7.25.2005

A design for living... with casinos

By William Becker

William P. Becker is chairman of the Design Advocacy Group of Phila. E-mail wbecker@beckerfrondorf.com.

Image Credit: Kris Hoet

THE RECENT court decision upholding most of the law enabling the development of gaming facilities in Pennsylvania, but overturning the section that would have allowed the state to bypass local zoning controls, appears to have provoked a power struggle between state and local governments.

One side argues that state control is essential in order to avoid projects' getting bogged down in the politics of local zoning approvals, while the other side says that local control is necessary to protect against a state-imposed development that is contrary to the will of the people.

While this contest may provide political entertainment, with the usual focus on winners and losers, it is a distraction from what's really at stake, since neither the State Gaming Commission nor the city has adopted any regulations that govern the location or construction of gaming facilities.

Regardless of whether zoning control rests with the state or local municipalities, it is essential that these facilities meet the highest standards of planning and design so they will enhance, not destroy, the neighborhoods in which they will be located.

But what are these standards, and who will set them? The Design Advocacy Group of Philadelphia offers these criteria against which the quality of developer proposals for gaming facilities may be evaluated.

Our goal is that these projects create new urban entertainment centers that include a vibrant mix of gambling with related activities like restaurants, retail, live performances, movies, dance clubs and other compatible uses.

They should be buildings of incomparable quality that radiate a magnetic sense of excitement, entertainment, fun and a little risk. We believe that the best proposals for gaming facilities will have these characteristics.

Location and program planning
Compatible with site in land use, scale, appearance and materials.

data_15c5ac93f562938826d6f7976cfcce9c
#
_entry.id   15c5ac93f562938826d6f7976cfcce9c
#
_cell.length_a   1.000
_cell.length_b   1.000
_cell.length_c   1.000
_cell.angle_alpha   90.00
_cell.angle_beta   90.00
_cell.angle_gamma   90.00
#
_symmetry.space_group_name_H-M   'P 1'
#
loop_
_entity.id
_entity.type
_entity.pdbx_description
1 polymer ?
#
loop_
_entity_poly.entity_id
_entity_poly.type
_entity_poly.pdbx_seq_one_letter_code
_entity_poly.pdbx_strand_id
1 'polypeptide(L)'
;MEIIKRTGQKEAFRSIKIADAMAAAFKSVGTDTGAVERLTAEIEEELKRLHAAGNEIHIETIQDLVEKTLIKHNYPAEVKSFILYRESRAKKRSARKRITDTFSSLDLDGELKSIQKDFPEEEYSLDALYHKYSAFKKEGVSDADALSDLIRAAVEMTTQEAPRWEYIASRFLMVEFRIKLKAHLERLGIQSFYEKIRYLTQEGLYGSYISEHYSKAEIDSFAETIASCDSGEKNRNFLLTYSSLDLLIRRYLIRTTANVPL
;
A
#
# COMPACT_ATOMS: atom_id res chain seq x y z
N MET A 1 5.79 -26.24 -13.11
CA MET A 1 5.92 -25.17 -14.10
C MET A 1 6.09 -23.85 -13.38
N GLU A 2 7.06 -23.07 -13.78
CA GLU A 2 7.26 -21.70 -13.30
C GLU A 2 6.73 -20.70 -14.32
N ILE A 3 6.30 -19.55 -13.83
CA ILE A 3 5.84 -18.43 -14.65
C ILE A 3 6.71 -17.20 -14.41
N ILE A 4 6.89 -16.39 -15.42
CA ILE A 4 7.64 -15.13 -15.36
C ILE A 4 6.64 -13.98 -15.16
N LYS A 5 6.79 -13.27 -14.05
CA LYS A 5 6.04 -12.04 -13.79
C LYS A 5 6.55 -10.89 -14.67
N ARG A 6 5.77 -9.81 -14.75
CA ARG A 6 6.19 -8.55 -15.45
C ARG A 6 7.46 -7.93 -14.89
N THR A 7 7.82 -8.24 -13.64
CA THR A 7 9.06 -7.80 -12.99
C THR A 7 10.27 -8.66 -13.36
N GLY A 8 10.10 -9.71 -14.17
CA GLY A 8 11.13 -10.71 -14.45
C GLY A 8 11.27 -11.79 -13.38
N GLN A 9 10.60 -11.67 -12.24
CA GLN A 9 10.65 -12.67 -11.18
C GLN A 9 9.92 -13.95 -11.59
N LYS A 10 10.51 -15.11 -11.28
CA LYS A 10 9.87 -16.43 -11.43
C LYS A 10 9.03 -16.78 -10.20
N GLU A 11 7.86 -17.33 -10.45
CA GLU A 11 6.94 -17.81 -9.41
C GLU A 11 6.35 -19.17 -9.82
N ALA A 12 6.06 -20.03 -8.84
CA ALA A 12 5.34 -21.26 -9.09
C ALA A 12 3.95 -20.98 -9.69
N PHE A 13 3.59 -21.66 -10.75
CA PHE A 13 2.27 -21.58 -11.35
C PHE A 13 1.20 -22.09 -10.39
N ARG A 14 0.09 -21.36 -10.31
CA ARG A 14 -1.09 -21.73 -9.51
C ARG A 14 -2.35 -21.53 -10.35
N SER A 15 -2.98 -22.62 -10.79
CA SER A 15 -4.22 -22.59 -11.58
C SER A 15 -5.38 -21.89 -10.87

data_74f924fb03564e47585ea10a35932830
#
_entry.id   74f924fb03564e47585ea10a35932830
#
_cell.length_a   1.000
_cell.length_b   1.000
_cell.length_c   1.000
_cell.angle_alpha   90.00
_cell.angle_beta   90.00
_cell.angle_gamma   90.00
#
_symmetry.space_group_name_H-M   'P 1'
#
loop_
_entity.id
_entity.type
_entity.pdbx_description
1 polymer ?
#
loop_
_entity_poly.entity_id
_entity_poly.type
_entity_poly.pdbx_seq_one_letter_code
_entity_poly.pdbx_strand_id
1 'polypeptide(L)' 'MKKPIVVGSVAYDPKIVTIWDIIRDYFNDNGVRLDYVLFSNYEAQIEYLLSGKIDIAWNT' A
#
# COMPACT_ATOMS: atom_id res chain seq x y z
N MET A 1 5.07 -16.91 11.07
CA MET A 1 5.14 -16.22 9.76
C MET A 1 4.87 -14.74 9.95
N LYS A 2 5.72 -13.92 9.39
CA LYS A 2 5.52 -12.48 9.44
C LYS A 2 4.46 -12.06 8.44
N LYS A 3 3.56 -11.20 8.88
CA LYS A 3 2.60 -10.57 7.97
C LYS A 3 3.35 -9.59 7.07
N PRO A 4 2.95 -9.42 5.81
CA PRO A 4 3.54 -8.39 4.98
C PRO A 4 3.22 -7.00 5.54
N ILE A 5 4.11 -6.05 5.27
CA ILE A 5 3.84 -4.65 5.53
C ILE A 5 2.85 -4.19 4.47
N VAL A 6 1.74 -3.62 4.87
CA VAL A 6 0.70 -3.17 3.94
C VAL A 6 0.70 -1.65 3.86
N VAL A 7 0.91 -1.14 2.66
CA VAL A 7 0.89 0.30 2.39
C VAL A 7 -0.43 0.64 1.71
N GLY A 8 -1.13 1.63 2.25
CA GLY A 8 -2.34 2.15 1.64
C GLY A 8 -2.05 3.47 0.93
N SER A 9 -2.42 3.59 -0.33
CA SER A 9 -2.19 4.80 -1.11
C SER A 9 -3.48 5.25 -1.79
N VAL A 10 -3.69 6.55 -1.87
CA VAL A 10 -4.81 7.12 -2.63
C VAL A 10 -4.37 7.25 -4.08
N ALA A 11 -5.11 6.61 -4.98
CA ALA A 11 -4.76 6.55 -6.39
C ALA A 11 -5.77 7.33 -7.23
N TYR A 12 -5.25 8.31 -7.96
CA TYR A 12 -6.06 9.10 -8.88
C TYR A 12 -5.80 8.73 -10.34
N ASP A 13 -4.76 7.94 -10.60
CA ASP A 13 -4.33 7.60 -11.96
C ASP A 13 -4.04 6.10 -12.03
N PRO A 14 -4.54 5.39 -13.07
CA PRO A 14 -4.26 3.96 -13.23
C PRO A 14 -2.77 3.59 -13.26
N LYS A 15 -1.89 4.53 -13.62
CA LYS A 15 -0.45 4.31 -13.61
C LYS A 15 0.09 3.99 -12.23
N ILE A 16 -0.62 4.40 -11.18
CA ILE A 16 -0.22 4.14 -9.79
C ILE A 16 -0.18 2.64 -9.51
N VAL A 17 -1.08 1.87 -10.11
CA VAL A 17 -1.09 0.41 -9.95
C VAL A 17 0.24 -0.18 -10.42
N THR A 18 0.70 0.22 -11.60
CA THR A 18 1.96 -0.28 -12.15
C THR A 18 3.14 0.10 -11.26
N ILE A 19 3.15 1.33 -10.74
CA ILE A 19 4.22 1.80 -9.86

Makes maximum use of the site's development potential.
Enhances prospects for development of nearby sites.
Accessible by public transit.
Easily connected to other cultural and entertainment venues.
Consistent with public policy objectives for the area and community concerns.
Includes effective plan for foot, auto, bus and service traffic.
Contains exciting mix of recreational and entertainment activities.
Includes retail, restaurant space.
Allows for expansion of gaming space and other uses.

Building and site design
Overall approach is bold, contemporary and innovative.
Street facades are active, inviting and visually connected to the interior.
Uses high quality building materials.
Exterior signs and lighting are informative and entertaining, but not overwhelming.
Contains monumental and memorable public spaces that connect to the exterior.
Interior spatial organization is clear and legible.
Employs sustainable design principles and materials.
Contains exterior public amenities like landscaping, plazas, arcades and river walks.
Provides links and buffers that are appropriate to adjacent uses.
Places on-site parking so that it is not visible from the street.

WE BELIEVE that there should be a commitment at state and local levels to a formal, open process to review proposals from casino developers that results in a selection based on merit, not political connections. Developers should be required to submit proposals that have sufficient detail so the quality of their planning and design may be evaluated against the above criteria and compared to proposals from other applicants.

And in order for the public interest to be properly protected, proposed development plans should be evaluated by a team of experts, in full public view.

The competition for the limited number of gaming licenses is already under way, and will surely be hotly contested. By establishing and enforcing standards of design quality, we can guarantee that the casinos that get built will make us all winners.

Disclaimer

DAG Forum articles express the opinions of their authors and do not necessarily reflect the views of the Design Advocacy Group.